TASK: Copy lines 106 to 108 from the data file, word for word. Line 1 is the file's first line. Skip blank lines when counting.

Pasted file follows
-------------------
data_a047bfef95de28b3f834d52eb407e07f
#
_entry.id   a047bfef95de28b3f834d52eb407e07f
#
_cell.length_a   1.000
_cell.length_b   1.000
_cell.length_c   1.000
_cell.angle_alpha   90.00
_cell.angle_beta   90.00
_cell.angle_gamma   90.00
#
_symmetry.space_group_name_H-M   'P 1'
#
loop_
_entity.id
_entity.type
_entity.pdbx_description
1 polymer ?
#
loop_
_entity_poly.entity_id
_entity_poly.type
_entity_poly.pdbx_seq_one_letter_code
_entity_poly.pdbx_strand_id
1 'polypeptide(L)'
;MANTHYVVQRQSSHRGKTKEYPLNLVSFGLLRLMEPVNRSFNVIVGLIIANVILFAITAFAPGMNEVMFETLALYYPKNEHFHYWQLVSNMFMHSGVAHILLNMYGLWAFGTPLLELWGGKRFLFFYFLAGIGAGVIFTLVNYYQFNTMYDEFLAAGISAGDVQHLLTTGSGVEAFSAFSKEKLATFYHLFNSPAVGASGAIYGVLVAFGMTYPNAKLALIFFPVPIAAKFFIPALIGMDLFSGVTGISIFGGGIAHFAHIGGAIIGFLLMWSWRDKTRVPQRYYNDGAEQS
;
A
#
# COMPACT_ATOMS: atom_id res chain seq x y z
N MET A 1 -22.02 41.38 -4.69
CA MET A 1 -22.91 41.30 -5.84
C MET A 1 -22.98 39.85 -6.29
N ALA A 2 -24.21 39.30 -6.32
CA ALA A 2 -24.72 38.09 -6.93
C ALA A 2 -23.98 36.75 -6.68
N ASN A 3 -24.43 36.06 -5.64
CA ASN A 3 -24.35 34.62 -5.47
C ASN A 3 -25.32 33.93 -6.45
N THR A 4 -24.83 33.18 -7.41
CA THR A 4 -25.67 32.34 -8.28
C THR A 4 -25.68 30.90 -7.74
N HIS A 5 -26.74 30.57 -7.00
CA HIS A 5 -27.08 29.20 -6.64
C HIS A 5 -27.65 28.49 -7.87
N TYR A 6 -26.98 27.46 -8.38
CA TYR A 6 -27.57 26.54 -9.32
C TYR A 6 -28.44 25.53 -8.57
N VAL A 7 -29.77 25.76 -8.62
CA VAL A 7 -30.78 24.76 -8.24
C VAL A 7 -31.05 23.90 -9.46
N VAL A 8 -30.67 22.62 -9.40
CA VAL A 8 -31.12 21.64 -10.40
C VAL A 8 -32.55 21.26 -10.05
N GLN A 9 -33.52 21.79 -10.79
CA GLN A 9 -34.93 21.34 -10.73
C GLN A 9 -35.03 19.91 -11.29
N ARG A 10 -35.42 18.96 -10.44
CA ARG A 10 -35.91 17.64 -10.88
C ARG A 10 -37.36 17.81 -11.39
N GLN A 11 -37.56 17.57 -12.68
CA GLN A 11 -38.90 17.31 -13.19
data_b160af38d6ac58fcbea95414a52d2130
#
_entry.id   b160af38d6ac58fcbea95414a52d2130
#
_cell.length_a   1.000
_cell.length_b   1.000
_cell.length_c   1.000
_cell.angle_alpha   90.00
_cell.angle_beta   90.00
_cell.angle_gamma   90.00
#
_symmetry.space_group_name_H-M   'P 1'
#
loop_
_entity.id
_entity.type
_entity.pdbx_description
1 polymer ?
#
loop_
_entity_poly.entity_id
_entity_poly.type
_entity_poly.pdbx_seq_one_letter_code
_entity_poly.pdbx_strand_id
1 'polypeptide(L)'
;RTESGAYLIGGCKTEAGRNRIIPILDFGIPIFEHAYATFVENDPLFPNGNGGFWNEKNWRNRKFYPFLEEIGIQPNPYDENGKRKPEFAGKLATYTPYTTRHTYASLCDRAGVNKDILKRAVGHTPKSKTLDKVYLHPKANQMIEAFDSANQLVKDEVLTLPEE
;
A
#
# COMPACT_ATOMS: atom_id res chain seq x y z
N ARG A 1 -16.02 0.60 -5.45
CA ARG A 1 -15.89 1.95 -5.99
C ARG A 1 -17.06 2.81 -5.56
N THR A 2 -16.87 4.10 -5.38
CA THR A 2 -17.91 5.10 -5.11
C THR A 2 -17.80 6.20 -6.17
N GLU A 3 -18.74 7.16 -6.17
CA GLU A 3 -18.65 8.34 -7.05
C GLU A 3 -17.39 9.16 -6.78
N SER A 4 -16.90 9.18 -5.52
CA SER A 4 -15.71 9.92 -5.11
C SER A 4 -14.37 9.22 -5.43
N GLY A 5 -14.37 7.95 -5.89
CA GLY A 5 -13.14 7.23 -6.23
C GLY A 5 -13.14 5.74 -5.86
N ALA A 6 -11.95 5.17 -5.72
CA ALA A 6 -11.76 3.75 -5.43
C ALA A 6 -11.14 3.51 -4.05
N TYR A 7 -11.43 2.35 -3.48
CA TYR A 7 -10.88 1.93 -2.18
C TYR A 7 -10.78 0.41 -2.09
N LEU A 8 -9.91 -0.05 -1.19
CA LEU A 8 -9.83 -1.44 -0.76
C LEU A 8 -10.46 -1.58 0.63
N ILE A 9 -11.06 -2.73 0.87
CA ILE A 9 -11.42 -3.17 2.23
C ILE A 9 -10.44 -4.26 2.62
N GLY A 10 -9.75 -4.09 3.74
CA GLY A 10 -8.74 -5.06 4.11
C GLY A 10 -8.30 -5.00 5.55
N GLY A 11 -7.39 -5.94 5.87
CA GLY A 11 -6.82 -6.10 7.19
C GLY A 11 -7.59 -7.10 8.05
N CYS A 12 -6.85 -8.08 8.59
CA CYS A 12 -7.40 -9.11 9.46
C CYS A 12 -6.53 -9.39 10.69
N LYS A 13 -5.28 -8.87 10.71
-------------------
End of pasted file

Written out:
CA GLY A 5 -13.14 7.23 -6.23
C GLY A 5 -13.14 5.74 -5.86
N ALA A 6 -11.95 5.17 -5.72